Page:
Defence Minister Rejects Claims Ottawa Withholding Funds From Conference Over Award for Taiwan President

Sajjan speaks against China's military extensions into the South China Sea
April 13, 2021 Updated: April 15, 2021

Defence Minister Harjit Sajjan rejected claims that the federal government has threatened to cancel funding to a major defence conference held yearly in Halifax if the organizer decides to award Taiwan president its John McCain Prize.

“That’s actually absolutely false,” Sajjan told the parliamentary committee on Canada-China relations on April 12.

“The Halifax Security Forum is an independent organization, and they make their own choices with regards to the award.”

The Washington-based Halifax Security Forum holds its high profile defence conference annually in Halifax. The event is attended by senior-level politicians and military officials discussing global security issues.

Citing multiple sources, Politico said in an April 11 report that the Forum had decided late last year to give its John McCain Prize for Leadership in Public Service to Taiwan President Tsai Ing-wen for “standing strong against China’s relentless pressure.” But Canadian officials warned that if the award is given to Tsai, Ottawa would cut funding to the Forum, Politico reported.

The Forum received $3.1 million from the Department of National Defence for its 2019-2020 event.

Opposition criticized the Liberal government over the allegations reported by Politico.

“The government’s attempt to silence those critical of China is shameful—and it’s counter productive because it plays right into China’s hand,” Conservative foreign affairs critic Michael Chong said during Question Period in the House of Commons on April 12.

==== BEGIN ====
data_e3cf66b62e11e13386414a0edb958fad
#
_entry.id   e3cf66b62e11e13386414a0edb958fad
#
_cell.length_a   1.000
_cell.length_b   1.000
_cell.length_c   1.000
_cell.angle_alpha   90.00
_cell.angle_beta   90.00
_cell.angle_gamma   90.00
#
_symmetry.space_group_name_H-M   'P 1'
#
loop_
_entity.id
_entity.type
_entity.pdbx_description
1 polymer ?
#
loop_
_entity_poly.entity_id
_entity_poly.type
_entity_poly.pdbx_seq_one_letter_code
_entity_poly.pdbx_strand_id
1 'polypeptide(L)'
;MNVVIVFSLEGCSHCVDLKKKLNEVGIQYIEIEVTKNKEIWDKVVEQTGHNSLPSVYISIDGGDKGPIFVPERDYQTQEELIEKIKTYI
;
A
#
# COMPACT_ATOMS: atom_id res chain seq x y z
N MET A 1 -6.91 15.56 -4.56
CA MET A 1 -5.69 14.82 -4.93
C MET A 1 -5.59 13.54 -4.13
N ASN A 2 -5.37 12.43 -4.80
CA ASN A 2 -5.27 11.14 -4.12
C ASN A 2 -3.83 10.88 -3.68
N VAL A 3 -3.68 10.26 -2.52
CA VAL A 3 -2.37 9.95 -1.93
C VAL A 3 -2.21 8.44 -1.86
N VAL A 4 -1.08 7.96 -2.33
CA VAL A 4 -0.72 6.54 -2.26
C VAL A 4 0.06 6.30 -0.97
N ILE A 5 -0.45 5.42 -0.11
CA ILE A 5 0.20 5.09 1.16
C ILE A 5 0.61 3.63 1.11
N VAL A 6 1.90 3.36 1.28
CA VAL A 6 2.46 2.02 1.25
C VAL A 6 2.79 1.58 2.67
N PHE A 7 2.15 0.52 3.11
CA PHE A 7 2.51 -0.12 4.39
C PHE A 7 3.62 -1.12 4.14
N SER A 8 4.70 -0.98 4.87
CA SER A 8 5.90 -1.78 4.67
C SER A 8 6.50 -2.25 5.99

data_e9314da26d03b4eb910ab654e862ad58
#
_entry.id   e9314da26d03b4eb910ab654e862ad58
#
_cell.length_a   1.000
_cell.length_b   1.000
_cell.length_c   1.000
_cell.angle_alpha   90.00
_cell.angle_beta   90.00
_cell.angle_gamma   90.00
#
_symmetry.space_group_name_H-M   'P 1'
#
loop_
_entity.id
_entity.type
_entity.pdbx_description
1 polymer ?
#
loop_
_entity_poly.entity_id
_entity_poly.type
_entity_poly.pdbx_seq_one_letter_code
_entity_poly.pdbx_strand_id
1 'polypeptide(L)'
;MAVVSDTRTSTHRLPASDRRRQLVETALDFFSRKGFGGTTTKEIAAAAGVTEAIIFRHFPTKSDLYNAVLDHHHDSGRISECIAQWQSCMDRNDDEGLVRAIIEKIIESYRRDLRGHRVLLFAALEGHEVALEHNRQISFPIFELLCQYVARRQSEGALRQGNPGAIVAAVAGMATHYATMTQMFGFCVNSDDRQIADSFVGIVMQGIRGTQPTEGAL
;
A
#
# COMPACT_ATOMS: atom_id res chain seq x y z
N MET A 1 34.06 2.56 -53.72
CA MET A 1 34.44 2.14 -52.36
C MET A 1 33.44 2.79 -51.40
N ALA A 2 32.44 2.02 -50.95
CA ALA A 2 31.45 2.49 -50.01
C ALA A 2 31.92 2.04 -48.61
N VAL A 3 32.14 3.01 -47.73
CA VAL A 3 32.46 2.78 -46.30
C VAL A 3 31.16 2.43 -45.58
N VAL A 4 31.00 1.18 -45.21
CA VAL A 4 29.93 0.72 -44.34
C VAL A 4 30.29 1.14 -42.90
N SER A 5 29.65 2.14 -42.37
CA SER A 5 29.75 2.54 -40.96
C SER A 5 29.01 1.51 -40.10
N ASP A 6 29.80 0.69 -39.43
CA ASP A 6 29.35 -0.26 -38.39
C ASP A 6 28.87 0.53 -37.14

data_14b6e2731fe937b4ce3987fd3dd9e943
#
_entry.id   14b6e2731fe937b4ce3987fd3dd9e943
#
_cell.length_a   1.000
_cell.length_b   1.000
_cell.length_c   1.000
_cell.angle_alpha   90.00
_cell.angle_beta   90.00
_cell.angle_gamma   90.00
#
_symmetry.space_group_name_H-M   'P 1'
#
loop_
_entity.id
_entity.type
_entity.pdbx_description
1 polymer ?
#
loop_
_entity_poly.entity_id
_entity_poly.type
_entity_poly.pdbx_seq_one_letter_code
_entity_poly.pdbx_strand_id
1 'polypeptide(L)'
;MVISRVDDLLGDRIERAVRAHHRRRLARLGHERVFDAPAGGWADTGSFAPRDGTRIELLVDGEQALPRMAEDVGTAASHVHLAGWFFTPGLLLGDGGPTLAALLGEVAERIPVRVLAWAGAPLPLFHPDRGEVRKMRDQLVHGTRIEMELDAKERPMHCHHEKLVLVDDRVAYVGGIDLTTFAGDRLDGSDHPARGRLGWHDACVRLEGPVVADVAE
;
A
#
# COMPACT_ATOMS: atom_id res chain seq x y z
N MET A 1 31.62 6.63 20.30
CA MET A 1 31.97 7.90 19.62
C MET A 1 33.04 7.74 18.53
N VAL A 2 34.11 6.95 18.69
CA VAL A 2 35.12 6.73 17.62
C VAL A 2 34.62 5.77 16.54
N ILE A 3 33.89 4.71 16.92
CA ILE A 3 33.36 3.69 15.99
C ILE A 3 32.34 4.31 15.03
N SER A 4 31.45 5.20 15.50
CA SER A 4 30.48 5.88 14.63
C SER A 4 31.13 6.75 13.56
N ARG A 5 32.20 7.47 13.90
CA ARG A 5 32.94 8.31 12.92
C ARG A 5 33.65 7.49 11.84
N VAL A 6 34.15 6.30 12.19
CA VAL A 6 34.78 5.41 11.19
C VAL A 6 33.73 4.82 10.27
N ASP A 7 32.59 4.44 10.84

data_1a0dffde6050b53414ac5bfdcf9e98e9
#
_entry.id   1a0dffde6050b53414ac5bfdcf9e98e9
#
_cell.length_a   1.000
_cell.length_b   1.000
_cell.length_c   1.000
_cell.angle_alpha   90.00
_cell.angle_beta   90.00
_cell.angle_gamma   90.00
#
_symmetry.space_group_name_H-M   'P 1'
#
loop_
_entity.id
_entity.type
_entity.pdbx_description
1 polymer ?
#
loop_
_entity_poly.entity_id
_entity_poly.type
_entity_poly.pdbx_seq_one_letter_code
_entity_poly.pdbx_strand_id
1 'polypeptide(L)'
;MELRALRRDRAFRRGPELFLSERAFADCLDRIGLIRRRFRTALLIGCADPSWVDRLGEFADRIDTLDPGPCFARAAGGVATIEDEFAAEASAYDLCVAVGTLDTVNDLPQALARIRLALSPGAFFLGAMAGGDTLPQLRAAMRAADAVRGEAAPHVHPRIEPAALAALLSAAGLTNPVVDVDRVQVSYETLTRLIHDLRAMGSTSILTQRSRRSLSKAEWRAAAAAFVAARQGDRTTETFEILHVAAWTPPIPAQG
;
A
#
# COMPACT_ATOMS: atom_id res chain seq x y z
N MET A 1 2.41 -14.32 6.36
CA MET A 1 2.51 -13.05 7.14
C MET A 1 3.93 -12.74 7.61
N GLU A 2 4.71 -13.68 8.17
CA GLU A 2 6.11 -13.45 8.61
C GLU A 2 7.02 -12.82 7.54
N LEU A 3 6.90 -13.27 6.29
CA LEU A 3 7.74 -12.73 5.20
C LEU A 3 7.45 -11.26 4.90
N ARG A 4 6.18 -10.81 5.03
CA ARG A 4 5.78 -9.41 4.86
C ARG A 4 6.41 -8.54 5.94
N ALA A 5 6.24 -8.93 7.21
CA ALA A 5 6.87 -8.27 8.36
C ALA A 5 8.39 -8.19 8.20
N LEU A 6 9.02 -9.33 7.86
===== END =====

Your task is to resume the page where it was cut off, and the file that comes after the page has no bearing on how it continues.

He asked Foreign Affairs Minister Marc Garneau if the federal government will reverse its position.

Garneau, without answering directly, said the government will always be there to defend human rights.

“We have been there in the case of China and very recently, we have imposed sanctions on the individuals that were identified with respect to the treatment of Uighurs in Xinjiang,” Garneau said.

The Chinese Communist Party (CCP) claims Taiwan is a breakaway province that should be under its control. CCP has warned other countries against recognizing Taiwan as a sovereign state and has increased its military activities near the island in recent months. A Chinese defence ministry spokesperson in January reiterated that Taiwan is a part of China, and warned that “independence means war.”

U.S. Secretary of State Antony Blinken said on April 11 that it would be a “serious mistake” for the CCP to attack Taiwan, and said there’s “real concern” about the communist regimes threats against the island.

Tsai, who was re-elected in a landslide election in January 2020, has maintained that Taiwan is independent and that her government “will not give in to threats and intimidation” from China.

Epoch Times Photo
Taiwanese President Tsai Ing-wen delivers a speech during National Day celebrations in front of the Presidential Building in Taipei, Taiwan on Oct. 10, 2020. (Chiang Ying-ying/AP Photo)

The Forum has so far not announced a winner for the award.

“We look forward to making the announcement, and conducting a presentation event at an appropriate time, given the challenges that the COVID-19 pandemic presents,” Robin Shepherd, vice president of the forum, told Politico in a statement.

Shepherd said that Tsai “would certainly be an ideal fit for this award.”

“President Tsai of Taiwan is a well respected international leader, the first female president of Taiwan, and a strong global advocate for democracy.”

South China Sea

During his address to the Canada-China committee, Sajjan also spoke against China’s recent military extensions into the South China Sea.

“Canada opposes land reclamation projects and building outposts in disputed areas for military purposes,” Sajjan said in reference to China’s construction of military facilities on several islands and atolls.

“And we will continue supporting our allies and partners in the Asia Pacific region, especially in the face of unilateral actions that undermine peace and stability.”

A Canadian warship that sailed through the South China Sea last month while travelling from Brunei to Vietnam was shadowed for at least part of the voyage as it passed near the disputed Spratly Islands claimed by both China and the Philippines. The Chinese military has set up facilities and equipment in the territory.

With files from Cathy He and The Canadian Press.